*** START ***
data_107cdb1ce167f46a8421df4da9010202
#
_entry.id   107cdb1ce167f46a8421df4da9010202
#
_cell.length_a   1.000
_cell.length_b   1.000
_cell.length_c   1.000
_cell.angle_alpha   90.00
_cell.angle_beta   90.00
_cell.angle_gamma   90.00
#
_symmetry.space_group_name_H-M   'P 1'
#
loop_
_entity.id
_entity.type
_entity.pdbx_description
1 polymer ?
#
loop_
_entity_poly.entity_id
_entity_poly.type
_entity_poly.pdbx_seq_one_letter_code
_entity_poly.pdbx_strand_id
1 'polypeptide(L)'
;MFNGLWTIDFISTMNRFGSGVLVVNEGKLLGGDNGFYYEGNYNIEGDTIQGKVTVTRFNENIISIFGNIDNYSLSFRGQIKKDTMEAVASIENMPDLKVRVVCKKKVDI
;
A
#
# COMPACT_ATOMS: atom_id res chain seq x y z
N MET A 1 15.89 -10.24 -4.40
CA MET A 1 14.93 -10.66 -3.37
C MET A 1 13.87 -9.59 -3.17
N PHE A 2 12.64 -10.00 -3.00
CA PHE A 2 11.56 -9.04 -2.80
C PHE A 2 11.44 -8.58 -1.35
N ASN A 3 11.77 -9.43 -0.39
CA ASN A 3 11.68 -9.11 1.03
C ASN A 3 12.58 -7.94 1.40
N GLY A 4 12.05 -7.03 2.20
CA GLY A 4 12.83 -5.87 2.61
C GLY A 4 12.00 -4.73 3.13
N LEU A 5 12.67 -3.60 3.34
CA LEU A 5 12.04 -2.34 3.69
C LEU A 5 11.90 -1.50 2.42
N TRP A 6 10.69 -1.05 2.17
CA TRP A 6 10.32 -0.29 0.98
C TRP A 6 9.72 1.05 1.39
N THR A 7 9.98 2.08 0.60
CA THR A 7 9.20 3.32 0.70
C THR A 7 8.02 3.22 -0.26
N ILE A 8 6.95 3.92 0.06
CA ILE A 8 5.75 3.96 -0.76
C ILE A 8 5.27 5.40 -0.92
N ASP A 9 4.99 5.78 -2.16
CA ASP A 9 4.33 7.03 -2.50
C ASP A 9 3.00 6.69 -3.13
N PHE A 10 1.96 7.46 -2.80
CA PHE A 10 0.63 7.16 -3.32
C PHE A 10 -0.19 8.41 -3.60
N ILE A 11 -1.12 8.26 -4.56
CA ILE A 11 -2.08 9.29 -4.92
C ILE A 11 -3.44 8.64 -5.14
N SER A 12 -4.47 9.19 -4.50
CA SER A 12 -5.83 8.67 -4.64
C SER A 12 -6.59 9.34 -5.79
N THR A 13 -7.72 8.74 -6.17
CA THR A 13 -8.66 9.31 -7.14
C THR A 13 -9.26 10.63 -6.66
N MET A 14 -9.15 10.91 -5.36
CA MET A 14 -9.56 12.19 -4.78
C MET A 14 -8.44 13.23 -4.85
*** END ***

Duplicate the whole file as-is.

data_107cdb1ce167f46a8421df4da9010202
#
_entry.id   107cdb1ce167f46a8421df4da9010202
#
_cell.length_a   1.000
_cell.length_b   1.000
_cell.length_c   1.000
_cell.angle_alpha   90.00
_cell.angle_beta   90.00
_cell.angle_gamma   90.00
#
_symmetry.space_group_name_H-M   'P 1'
#
loop_
_entity.id
_entity.type
_entity.pdbx_description
1 polymer ?
#
loop_
_entity_poly.entity_id
_entity_poly.type
_entity_poly.pdbx_seq_one_letter_code
_entity_poly.pdbx_strand_id
1 'polypeptide(L)'
;MFNGLWTIDFISTMNRFGSGVLVVNEGKLLGGDNGFYYEGNYNIEGDTIQGKVTVTRFNENIISIFGNIDNYSLSFRGQIKKDTMEAVASIENMPDLKVRVVCKKKVDI
;
A
#
# COMPACT_ATOMS: atom_id res chain seq x y z
N MET A 1 15.89 -10.24 -4.40
CA MET A 1 14.93 -10.66 -3.37
C MET A 1 13.87 -9.59 -3.17
N PHE A 2 12.64 -10.00 -3.00
CA PHE A 2 11.56 -9.04 -2.80
C PHE A 2 11.44 -8.58 -1.35
N ASN A 3 11.77 -9.43 -0.39
CA ASN A 3 11.68 -9.11 1.03
C ASN A 3 12.58 -7.94 1.40
N GLY A 4 12.05 -7.03 2.20
CA GLY A 4 12.83 -5.87 2.61
C GLY A 4 12.00 -4.73 3.13
N LEU A 5 12.67 -3.60 3.34
CA LEU A 5 12.04 -2.34 3.69
C LEU A 5 11.90 -1.50 2.42
N TRP A 6 10.69 -1.05 2.17
CA TRP A 6 10.32 -0.29 0.98
C TRP A 6 9.72 1.05 1.39
N THR A 7 9.98 2.08 0.60
CA THR A 7 9.20 3.32 0.70
C THR A 7 8.02 3.22 -0.26
N ILE A 8 6.95 3.92 0.06
CA ILE A 8 5.75 3.96 -0.76
C ILE A 8 5.27 5.40 -0.92
N ASP A 9 4.99 5.78 -2.16
CA ASP A 9 4.33 7.03 -2.50
C ASP A 9 3.00 6.69 -3.13
N PHE A 10 1.96 7.46 -2.80
CA PHE A 10 0.63 7.16 -3.32
C PHE A 10 -0.19 8.41 -3.60
N ILE A 11 -1.12 8.26 -4.56
CA ILE A 11 -2.08 9.29 -4.92
C ILE A 11 -3.44 8.64 -5.14
N SER A 12 -4.47 9.19 -4.50
CA SER A 12 -5.83 8.67 -4.64
C SER A 12 -6.59 9.34 -5.79
N THR A 13 -7.72 8.74 -6.17
CA THR A 13 -8.66 9.31 -7.14
C THR A 13 -9.26 10.63 -6.66
N MET A 14 -9.15 10.91 -5.36
CA MET A 14 -9.56 12.19 -4.78
C MET A 14 -8.44 13.23 -4.85